What is a “Moral Injury?”

In my book WARRIOR: How to Support Those Who Protect Us, I take a different view of moral injury than many other experts in my field.

Based on more than a decade of walking with warriors in the trenches of mental warfare, I’ve observed that there are a number of fundamental paradoxes about the nature of moral injury that are not captured in our current understanding.

For example, moral injury can occur in the flash of a millisecond, in the context of a decision that haunts us for decades. But on the other hand, it doesn’t require a discrete event to create a moral injury.

Another paradox is that moral injuries are not just related to what we do and don’t do. In other words, moral injuries are not always a result of our actions or inability to take action. Certain circumstances can conspire to breed moral injuries that limit our potential and create a cancerous form of shame.

To go even further, just surviving when others we love don’t, shifts the entire moral framework for the rest of our lives. Consider the case of an Iraq War veteran who has been hit by a roadside bomb and suddenly evacuated from the combat zone.

In his head, he may know that he is too injured to get back in the action. But he nonetheless yearns to be back in Iraq – defending those to his right and left, brothers and sisters in arms that he loves in a way that cannot be put into words.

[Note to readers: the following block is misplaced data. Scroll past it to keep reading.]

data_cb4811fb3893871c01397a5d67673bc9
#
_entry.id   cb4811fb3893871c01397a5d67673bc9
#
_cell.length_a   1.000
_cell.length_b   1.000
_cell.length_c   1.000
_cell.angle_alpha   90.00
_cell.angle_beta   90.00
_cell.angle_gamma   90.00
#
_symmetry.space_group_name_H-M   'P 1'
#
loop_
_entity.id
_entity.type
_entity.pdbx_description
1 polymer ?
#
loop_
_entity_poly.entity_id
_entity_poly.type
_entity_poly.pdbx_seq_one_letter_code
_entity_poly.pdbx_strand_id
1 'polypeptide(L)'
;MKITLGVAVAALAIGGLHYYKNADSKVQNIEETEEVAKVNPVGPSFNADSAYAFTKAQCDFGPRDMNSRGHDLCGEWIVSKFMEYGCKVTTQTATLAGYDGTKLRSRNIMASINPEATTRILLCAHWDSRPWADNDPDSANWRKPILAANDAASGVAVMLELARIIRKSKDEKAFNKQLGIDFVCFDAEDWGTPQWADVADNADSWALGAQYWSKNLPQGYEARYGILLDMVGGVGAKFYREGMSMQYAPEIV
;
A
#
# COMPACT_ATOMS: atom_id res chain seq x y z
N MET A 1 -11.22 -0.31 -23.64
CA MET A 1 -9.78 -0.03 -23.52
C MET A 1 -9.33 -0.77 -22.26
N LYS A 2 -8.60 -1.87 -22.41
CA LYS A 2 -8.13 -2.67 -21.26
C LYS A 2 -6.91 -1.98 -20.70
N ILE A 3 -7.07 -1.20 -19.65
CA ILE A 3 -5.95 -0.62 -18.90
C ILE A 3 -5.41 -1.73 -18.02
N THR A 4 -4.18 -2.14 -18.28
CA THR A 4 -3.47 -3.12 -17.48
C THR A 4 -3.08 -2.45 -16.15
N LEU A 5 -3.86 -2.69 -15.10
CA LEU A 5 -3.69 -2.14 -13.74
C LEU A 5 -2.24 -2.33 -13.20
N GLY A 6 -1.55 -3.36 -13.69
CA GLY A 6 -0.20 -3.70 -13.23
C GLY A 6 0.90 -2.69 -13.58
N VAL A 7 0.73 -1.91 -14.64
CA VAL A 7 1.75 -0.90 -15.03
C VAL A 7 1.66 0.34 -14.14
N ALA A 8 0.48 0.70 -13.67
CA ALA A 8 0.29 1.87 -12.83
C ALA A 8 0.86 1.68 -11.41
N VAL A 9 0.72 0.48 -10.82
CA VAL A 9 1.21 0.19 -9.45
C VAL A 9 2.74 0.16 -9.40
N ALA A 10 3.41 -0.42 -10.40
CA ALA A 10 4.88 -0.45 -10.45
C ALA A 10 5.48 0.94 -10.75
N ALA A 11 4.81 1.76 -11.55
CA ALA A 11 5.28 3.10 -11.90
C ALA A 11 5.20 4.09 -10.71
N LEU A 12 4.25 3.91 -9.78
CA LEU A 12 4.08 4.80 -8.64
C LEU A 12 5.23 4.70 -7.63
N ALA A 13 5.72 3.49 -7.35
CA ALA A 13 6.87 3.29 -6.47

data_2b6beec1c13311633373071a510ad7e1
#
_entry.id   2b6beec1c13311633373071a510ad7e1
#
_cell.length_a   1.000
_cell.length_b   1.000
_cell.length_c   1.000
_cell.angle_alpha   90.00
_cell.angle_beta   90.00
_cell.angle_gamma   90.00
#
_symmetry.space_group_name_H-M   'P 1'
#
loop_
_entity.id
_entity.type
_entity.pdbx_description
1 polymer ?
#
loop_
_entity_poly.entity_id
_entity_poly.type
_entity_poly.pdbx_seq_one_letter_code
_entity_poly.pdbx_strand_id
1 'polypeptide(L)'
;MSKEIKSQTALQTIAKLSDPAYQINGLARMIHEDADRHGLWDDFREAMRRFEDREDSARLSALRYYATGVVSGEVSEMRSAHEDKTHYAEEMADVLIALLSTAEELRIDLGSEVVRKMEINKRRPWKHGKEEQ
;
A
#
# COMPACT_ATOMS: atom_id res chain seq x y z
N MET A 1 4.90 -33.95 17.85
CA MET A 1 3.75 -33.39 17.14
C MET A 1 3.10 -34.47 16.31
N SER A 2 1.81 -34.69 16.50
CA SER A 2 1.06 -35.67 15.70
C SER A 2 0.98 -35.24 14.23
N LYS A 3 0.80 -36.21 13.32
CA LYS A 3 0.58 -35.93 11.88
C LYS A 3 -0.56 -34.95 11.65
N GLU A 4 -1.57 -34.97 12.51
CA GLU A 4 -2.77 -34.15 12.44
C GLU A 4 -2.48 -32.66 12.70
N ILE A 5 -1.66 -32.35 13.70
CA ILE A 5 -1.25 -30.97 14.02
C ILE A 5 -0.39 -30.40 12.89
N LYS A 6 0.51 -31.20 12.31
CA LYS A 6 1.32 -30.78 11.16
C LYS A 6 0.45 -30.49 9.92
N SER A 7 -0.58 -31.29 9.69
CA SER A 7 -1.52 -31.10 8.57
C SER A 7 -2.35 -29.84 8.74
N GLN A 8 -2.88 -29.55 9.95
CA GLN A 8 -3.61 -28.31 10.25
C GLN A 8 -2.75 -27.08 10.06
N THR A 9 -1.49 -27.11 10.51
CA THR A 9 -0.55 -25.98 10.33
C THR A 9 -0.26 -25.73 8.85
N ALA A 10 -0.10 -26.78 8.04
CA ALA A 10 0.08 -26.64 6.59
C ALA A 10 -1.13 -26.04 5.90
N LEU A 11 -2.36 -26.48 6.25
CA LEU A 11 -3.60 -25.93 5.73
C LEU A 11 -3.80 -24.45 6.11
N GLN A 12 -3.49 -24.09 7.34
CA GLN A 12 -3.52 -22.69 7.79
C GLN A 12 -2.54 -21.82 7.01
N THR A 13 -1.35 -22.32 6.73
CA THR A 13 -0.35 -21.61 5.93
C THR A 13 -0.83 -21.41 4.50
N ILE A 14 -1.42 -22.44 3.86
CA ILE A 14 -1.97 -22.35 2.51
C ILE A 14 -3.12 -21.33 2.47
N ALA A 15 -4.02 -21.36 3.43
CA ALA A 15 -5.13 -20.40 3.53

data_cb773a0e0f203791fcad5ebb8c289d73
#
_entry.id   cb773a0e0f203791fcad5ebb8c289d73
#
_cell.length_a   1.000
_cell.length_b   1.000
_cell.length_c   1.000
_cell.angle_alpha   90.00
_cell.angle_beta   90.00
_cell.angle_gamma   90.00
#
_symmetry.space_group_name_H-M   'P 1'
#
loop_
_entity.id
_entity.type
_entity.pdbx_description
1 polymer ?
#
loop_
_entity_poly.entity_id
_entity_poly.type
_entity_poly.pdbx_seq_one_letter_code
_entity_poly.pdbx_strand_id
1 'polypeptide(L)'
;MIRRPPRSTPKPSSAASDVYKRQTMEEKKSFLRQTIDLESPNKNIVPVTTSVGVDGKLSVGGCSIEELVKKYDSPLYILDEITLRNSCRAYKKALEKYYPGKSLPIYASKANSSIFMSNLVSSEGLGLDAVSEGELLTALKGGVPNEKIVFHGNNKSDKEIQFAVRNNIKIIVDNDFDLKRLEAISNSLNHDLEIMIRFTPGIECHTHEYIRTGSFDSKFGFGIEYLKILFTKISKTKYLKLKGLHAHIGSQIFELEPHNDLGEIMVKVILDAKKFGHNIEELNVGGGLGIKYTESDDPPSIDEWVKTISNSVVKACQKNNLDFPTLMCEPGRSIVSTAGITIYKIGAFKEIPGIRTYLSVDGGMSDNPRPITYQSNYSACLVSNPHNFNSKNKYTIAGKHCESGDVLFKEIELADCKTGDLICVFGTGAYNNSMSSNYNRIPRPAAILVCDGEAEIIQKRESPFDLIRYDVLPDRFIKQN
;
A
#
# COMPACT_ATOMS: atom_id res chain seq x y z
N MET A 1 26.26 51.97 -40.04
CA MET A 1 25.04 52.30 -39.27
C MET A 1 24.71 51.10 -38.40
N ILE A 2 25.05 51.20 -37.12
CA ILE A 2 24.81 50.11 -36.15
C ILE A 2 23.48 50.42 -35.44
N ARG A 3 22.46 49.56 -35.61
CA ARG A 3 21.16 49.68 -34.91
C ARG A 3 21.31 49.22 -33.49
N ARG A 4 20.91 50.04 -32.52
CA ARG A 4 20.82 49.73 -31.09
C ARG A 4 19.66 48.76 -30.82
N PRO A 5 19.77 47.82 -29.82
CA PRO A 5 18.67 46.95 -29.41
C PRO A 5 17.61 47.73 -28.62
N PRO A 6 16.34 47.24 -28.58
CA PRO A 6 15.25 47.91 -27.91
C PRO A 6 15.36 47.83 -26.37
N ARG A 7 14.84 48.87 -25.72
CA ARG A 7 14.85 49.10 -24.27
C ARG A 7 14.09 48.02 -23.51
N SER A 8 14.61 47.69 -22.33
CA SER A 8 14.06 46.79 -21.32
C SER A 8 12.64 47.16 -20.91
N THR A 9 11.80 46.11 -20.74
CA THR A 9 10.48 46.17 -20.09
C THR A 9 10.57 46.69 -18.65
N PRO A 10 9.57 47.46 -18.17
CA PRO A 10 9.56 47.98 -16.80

The initial survivor guilt he felt for being pulled out of danger, with his life intact, while others are still vulnerable to enemy bombs, can transform over time into an all-consuming feeling of shame that he is “unworthy” and a “burden” who “does not deserve to be out of danger” when his peers are still in harm’s way.

There is also a deep attachment wound that we often miss. Being suddenly cut off from people who are family to him becomes something like phantom limb pain that haunts him for the next decade.  And this is why bringing the Tribe of those who served together – who would lay their lives down for each other – is absolutely critical. There is no substitute for this, especially after military discharge – it’s less peer support, and closer to something like re-attaching a missing limb.

Want to Learn More?  Here is a link to where you can pick up a copy of my book WARRIOR